For those who are planning to go outdoors in Iowa, authorities issued a warning of the wild parsnip plants that are sprouting across the state. Be warned.
Just like the feared poison ivy, wild parsnip has some damaging effects once it gets in contact with the skin. It may initially look like a harmless plant, but it can be extremely dangerous, Fox 6 Now News reported.
Several incidents of people who burned their skins upon accidentally coming into contact with the plant across Iowa have been reported over the past weeks. One of them was Wendy Pursha, who landed in the emergency room when she touched the seemingly harmless shrub.
The unsuspecting Pusha was cleaning the shrubs in her garden. The next thing she knows, her skin reacted to the plant fast. It only took several hours before her condition gotten worse. Aside from the burning feeling, part of her elbow also blistered.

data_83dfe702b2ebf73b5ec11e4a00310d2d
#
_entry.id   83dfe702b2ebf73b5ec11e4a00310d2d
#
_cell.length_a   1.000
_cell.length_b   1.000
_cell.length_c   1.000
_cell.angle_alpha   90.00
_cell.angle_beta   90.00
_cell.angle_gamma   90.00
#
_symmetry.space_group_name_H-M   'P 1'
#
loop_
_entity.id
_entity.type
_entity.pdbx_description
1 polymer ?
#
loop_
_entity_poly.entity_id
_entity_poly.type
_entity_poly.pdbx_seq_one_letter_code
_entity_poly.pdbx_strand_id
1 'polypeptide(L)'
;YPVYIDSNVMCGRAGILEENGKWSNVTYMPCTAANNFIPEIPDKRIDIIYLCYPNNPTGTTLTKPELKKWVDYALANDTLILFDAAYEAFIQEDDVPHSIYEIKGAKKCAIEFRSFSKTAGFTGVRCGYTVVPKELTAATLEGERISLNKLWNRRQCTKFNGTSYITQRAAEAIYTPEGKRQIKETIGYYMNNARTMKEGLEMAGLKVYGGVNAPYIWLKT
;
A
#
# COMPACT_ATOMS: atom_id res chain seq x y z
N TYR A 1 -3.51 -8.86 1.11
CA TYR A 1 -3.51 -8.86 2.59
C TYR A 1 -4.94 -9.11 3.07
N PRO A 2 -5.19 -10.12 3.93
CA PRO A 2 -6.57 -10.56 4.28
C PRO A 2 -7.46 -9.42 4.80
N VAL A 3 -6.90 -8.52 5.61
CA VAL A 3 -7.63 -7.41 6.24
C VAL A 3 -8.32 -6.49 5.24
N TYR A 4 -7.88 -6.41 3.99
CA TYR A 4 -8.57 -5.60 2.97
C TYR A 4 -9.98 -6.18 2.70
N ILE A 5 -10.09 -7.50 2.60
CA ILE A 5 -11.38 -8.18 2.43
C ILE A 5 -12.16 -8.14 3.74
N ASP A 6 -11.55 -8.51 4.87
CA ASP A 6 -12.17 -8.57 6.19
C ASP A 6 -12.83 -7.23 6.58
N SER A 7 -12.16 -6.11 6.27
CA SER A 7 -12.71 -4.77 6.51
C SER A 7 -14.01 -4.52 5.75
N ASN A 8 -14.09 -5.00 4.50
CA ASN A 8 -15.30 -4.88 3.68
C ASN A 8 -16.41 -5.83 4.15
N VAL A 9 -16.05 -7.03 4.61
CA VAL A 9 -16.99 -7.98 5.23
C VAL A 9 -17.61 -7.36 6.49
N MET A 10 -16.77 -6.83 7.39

“And I just got down here and I was digging them up and getting down to the roots. It’s a constant burning, it just bubbled up overnight. The oils sit on your skin. It’s a constant burning and it eats away your skin,” Prusha was quoted as saying by Fox 6 Now News.
According to the Minnesota Department of Natural Resources, wild parsnip, which can grow up to 6 feet, contains a juice that reacts violently when exposed to sunlight upon coming in contact with the skin. Some of the notable effects include the burning sensation, blistering, rashes, and skin discoloration.
Among the recommended method to control the symptoms caused by the parsnip include glyphosate or selective metsulfuron. Spot application is recommended for immediate relief from the burning sensation and to address the blistering.
Also Read: Astronaut Scott Kelly Quits NASA For Good